Mental well-being for athletes recovering from injury

3 MIN 15 March 2024

Injury is a physiological event that can affect competitive athletes who test their limits every day. While injuries, however unpleasant, are to be expected, when two or more occur close together, whatever the magnitude, they can be a warning sign of an underlying imbalance.

The role of mental well-being in the incidence of injury

Being aware of one’s condition plays a fundamental role in preventing and recovering from injury as, in order to achieve a goal, dynamics often come into play that can push athletes to exceed their limit and pay too high a price.

Too often, sporting rhetoric suggests that it is reasonable to attempt to achieve a result at any cost. Not all athletes who strive to achieve their full potential manage to perform at a high level: the reality is that many only occasionally achieve the performance to which they aspire, but then fail to maintain consistency. Others, on the other hand, fail to even come close to the level of performance they would like.

Mental health may therefore be at the root of recurring injuries and performance that falls short of expectations: scientific sports literature closely links injury with mental well-being. A high and chronic level of nervous tension, accompanied by a lack of awareness of its nature and of the best ways to manage it, causes generalised rigidity and various musculoskeletal setbacks. Tension also leads to inefficient risk assessment: eagerness to release tension can lead to unnecessary or excessive risks being taken.

There are many reasons why athletes might experience a period of imbalance and they inevitably affect various aspects of sporting activity, increasing the incidence of injury and sometimes resulting in competitive activity being abandoned.

Managing an injury

Where should you start when dealing with an injury? First of all, it can be an opportunity for reflection. Being forced to stop can present an opportunity for athletes to reconsider their balance. Unfortunately, this stage can often be seen as a waste of time caused simply by bad luck, poor athletic preparation, or a weak general constitution due to imponderable genetic factors. At this stage, it is also important to consider the function of pain.

Pain is in fact a signal that can stick in your memory, even a long time after its acute manifestation. An athlete who suffers an injury is thus faced not only with the physical work needed to fully recover, but also with the anxiety and worry associated with the fear that the pain may return, that the injury will be repeated, that the damage will be more serious than expected, that nothing will be the same as before.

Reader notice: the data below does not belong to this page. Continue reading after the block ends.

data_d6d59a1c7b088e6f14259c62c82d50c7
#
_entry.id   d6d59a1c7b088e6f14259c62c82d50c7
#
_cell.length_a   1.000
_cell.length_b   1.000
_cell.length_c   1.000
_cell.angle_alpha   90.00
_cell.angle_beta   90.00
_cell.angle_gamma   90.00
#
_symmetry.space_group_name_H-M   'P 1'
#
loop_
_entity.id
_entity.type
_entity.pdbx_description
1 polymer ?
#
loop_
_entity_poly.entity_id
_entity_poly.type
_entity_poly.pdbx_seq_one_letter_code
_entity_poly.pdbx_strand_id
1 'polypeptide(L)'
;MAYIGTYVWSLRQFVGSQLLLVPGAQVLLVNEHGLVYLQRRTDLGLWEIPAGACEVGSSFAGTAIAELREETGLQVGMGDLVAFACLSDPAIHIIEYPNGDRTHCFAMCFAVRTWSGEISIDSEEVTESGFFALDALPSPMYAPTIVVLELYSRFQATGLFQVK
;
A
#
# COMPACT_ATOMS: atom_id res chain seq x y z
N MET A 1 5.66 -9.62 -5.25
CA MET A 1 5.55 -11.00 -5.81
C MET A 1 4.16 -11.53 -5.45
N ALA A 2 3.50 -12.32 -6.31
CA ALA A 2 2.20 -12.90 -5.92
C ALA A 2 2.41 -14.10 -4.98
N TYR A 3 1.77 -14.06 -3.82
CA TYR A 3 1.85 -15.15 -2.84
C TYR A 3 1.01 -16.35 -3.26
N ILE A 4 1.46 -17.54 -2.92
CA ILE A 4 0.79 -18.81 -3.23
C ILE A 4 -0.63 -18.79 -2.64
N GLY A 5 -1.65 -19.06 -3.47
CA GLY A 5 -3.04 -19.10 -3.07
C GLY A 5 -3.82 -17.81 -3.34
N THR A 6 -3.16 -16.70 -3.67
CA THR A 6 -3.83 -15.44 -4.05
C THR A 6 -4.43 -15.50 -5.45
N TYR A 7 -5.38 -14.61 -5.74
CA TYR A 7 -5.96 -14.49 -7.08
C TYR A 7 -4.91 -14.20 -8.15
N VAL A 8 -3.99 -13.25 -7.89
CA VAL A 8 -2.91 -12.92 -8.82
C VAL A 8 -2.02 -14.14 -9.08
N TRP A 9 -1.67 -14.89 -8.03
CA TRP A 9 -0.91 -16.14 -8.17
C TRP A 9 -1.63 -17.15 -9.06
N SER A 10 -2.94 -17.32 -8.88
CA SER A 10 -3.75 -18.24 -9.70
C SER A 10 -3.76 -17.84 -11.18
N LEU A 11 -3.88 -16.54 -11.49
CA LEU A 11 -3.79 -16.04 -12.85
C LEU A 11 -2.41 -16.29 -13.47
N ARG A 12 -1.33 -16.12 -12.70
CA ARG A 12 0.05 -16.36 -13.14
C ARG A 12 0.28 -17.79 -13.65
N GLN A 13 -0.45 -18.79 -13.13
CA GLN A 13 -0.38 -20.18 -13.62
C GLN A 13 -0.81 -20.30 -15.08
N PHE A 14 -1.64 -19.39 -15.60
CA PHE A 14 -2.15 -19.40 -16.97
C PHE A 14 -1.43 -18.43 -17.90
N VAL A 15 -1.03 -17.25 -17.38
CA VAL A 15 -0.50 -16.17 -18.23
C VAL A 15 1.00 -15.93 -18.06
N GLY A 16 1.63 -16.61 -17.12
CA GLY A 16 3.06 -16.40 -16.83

There is an explanation for this. The human nervous system is programmed only to forget traumas that are so severe that they challenge a person’s psychophysical stability. In these cases, shock mechanisms come into play to preserve psycho-emotional stability, limiting the extent to which the events and sensations linked to the trauma are committed to memory.

In all other cases, the memory of the pain is instead cultivated and stored in a part of the memory that is easily accessible. This mechanism is definitely unhelpful to the injured athlete. However, if it is seen as an evolutionary survival mechanism it is much easier to accept: remembering pain motivates us not to experience it again.

Mental well-being of the athlete: managing recovery from injury

What can athletes do to ensure that recovering from injury and returning to sport are as positive as it can be from a mental point of view?

First of all, don’t blame yourself for your inability to erase the memory of the pain. You cannot force yourself to forget the pain, but it is normal for the memory to fade with time. You need to be very patient with yourself. Knowing and accepting this mechanism, which is part of being human, makes it easier to overcome negative thoughts, without wasting energy in rejecting them and putting up useless resistance that only generates fear: a downward spiral that can suck up physical and mental energy.

The second piece of advice is to include small daily challenges in the recovery programme, i.e. behaviours that will stimulate certain feelings. For example, athletes can gradually test the injured part of the body by paying attention to how their body responds.

Listening to the sensations will help them get to know the part of their body that has changed or been transformed as a result of the injury. We never give this aspect enough thought: an injury, be it big or small, always leaves a mark and alters the balance of the affected body part, even if everything is apparently back to the way it was. Getting to know that part of ourselves better will allow us to make the most of its new, changed abilities.

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